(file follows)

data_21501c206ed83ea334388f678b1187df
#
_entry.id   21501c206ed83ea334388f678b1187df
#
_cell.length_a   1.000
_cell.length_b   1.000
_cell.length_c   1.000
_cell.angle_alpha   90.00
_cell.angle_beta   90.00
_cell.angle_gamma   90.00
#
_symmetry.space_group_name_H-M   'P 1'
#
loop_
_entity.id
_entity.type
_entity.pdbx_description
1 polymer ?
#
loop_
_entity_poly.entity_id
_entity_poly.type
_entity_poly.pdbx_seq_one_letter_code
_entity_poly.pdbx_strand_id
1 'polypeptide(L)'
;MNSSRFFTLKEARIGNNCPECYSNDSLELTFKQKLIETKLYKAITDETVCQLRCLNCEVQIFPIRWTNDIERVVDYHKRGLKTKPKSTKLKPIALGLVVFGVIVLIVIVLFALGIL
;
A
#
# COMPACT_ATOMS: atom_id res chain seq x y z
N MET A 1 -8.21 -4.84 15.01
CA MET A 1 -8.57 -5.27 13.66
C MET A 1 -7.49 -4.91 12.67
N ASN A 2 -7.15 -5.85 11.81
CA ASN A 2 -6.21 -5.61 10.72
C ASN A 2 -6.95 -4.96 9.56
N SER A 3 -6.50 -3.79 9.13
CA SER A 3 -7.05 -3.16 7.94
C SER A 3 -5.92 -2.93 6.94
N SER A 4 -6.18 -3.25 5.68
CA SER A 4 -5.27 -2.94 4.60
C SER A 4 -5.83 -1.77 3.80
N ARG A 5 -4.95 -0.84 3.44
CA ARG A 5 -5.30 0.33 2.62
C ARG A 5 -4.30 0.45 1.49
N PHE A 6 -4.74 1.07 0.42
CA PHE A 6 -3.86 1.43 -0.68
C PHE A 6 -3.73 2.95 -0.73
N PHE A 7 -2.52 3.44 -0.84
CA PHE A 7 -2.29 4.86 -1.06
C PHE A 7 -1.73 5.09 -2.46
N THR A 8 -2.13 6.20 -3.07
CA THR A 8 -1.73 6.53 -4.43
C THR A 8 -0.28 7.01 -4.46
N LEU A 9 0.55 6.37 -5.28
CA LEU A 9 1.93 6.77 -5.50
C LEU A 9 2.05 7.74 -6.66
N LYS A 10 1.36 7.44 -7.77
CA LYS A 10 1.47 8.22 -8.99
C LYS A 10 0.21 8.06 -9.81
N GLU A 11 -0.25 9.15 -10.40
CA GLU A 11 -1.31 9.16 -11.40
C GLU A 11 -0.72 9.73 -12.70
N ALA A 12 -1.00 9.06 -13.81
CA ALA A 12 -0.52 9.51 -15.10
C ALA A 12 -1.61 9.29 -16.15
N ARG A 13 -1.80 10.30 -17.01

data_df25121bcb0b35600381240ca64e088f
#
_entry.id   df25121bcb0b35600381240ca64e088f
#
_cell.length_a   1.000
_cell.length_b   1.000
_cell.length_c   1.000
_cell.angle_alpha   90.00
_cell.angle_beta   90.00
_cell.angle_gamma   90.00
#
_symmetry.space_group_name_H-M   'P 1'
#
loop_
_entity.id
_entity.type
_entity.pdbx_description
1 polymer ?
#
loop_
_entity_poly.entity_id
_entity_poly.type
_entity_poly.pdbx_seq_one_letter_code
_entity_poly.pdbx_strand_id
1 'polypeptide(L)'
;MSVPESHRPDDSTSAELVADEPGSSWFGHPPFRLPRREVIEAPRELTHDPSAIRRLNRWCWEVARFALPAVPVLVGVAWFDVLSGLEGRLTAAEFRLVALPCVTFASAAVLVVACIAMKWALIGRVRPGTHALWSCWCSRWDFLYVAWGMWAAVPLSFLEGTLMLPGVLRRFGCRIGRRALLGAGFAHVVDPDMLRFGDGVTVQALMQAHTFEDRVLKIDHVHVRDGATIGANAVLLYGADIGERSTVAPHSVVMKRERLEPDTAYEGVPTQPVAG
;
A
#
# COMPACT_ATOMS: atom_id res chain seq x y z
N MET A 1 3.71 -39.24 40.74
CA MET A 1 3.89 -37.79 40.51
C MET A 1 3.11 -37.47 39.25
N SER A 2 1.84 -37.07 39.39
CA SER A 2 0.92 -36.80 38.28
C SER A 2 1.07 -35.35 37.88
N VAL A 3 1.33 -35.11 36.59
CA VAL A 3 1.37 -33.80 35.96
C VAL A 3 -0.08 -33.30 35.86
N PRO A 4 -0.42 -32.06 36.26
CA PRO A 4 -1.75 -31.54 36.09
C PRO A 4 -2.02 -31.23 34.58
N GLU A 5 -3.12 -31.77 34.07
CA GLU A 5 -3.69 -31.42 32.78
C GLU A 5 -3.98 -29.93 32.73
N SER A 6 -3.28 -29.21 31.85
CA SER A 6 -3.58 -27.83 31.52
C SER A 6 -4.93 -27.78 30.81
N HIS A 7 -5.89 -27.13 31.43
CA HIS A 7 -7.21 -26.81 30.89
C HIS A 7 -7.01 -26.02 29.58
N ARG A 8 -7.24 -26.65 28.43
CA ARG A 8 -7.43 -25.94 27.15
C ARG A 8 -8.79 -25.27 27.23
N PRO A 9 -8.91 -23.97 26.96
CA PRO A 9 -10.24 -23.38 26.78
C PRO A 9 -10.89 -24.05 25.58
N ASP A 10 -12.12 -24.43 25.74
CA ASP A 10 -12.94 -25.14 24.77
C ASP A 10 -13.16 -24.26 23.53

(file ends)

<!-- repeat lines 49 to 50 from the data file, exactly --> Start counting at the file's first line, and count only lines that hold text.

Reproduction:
N PHE A 7 -2.52 3.44 -0.84
CA PHE A 7 -2.29 4.86 -1.06